“I am not.”

“You are.” Evelyn insisted. She filled a pitcher in the bar’s sink. The water smelled like iron. The whole bar area smelled like stale blood. It was a Wednesday night and if Melody was working then she was doing a good job of avoiding me. “C’mon, you wouldn’t be hanging around if it was anybody else and you found out they had kids: you hate kids.”

“I don’t hate kids; I’m just not looking to be anybody’s daddy. You know—unless they’re over eighteen and into that kind of thing.”

“Damnit, you’re hopeless.” Evelyn kicked aside one of the rubber floor mats and poured the water down a drain in front of the coolers. “She works when she wants to work. I usually don’t see her till the weekend.”

I cursed inwardly: if I couldn’t give the pass to Melody, then my second plan was to give it to Evelyn to give to Melody but by the weekend it would be too late.

“You got change, lady?” Father Mohawk sidled up to the bar beside me and plunked a metal coffee can down on the countertop. He peeled off the plastic lid and pull out a wad of singles which he smoothed into stacks on the bar in front of him. His lips moved silently as he counted, and the dollar store rosary around his wrist clinked against the lip of the can every time he reached inside for another wad.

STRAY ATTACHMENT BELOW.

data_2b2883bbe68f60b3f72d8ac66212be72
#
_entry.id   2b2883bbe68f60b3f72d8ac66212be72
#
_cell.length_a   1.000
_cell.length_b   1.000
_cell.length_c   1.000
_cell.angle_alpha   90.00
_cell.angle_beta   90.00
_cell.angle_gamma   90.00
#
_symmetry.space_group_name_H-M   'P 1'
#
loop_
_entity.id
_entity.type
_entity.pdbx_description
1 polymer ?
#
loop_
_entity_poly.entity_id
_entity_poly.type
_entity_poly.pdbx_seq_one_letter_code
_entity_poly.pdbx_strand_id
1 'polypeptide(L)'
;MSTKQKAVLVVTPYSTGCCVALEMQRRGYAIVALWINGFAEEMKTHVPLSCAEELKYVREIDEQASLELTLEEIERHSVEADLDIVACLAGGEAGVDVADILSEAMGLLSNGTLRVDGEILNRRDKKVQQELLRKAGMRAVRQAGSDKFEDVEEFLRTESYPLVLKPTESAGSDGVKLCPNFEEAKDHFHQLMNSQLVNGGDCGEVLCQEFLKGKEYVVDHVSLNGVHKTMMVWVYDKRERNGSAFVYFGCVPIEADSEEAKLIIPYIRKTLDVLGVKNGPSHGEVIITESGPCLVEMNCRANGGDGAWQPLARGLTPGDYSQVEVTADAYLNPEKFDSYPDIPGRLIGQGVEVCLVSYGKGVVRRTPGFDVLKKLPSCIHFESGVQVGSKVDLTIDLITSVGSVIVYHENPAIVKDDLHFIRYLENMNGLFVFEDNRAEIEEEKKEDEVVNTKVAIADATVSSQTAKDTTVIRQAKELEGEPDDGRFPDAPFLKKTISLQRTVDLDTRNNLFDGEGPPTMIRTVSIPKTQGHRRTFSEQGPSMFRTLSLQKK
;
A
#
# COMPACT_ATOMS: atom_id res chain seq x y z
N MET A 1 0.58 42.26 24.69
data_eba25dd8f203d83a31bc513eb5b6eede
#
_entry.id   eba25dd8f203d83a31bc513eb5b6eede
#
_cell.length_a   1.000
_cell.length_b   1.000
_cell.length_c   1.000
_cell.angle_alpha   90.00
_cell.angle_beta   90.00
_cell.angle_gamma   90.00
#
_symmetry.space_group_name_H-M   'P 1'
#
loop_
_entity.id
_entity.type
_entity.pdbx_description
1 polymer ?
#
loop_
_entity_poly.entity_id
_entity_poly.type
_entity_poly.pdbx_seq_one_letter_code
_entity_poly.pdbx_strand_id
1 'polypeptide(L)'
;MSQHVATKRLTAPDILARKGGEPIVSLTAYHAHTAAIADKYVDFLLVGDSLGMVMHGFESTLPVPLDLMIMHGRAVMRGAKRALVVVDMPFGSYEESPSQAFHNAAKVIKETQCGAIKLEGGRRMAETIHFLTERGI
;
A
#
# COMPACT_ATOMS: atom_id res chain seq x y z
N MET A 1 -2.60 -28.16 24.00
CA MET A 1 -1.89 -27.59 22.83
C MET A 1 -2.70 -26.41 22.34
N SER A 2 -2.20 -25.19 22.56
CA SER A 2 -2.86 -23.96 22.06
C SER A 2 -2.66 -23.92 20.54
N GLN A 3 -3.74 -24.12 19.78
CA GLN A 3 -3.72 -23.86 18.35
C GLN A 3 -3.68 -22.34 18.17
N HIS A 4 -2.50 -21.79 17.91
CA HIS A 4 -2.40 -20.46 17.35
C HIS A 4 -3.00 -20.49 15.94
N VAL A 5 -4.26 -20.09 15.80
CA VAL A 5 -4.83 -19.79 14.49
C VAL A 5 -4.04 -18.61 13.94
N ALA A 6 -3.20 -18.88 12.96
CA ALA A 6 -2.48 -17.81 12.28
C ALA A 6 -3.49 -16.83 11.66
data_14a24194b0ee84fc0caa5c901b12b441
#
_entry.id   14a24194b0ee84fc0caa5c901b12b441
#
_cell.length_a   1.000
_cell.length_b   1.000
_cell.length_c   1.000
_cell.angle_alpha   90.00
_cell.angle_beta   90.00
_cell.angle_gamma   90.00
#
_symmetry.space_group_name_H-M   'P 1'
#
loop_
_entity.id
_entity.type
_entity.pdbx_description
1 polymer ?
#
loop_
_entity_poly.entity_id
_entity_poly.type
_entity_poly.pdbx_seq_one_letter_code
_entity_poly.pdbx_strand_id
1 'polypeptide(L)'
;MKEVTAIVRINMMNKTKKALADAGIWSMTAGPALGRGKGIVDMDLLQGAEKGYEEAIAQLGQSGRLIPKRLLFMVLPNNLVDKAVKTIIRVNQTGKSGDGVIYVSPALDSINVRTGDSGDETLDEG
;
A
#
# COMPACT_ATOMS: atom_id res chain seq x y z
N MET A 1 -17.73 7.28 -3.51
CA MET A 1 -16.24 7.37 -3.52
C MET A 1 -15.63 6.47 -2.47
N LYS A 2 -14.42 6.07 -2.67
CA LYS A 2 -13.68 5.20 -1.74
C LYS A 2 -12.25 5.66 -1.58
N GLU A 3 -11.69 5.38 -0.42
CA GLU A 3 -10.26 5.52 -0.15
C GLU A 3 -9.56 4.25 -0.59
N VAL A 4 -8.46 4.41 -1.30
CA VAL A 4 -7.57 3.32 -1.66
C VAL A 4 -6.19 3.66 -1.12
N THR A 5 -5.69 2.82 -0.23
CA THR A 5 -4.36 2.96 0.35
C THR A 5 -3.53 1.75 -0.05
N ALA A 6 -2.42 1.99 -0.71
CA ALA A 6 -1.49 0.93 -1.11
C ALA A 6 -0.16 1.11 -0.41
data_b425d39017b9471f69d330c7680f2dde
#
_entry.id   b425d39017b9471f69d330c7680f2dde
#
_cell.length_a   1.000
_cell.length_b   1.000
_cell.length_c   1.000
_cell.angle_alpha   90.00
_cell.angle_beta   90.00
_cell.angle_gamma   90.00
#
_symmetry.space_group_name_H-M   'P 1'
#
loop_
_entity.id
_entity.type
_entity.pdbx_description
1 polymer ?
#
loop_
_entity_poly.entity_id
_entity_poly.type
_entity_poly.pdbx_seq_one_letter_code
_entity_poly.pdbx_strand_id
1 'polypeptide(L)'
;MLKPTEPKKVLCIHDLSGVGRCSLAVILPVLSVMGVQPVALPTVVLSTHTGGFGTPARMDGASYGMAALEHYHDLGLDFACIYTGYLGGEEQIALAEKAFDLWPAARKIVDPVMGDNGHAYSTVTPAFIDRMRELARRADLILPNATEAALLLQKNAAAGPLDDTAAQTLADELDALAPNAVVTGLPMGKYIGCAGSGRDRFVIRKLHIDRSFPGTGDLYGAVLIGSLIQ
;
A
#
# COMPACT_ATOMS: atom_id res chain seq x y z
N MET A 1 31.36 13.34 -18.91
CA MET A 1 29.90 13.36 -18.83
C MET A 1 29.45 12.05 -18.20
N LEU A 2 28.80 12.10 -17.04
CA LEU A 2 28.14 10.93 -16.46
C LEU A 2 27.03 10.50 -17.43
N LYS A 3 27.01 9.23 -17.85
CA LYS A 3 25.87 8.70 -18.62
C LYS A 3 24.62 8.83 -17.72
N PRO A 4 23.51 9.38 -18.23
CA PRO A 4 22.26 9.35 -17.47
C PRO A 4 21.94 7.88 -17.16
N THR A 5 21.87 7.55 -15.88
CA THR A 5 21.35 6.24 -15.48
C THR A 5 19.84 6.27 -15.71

“Who the hell comes into a strip club with a coffee can full of singles and exchanges it for twenties?” I asked. I picked up one of the stacks of bills and flipped through it, momentarily distracted from the Great Melody Dilemma.

“Play nice,” Evelyn said. She snatched the cash out of my hand and re-counted the bills before sliding a handful of twenties across the bar to Father Mohawk who bundled them with a rubber band and tucked them into a pocket.

“I’m buildin’ a church,” he said.

“That’s a good one, tell me another.”

“It’s true!”

“So, you’re really a priest?”

“Yup.” Father Mohawk glanced at me sideways and grinned like a little kid who was up to no good. “Well, almost. I haven’t been ordained yet. Soon, though, I hope.” He stuck out a hand. “Jesse. Father Jesse.”

Father. That was rich. He was younger than me.


“—Warner. From OXBVI.”

“That’s right.”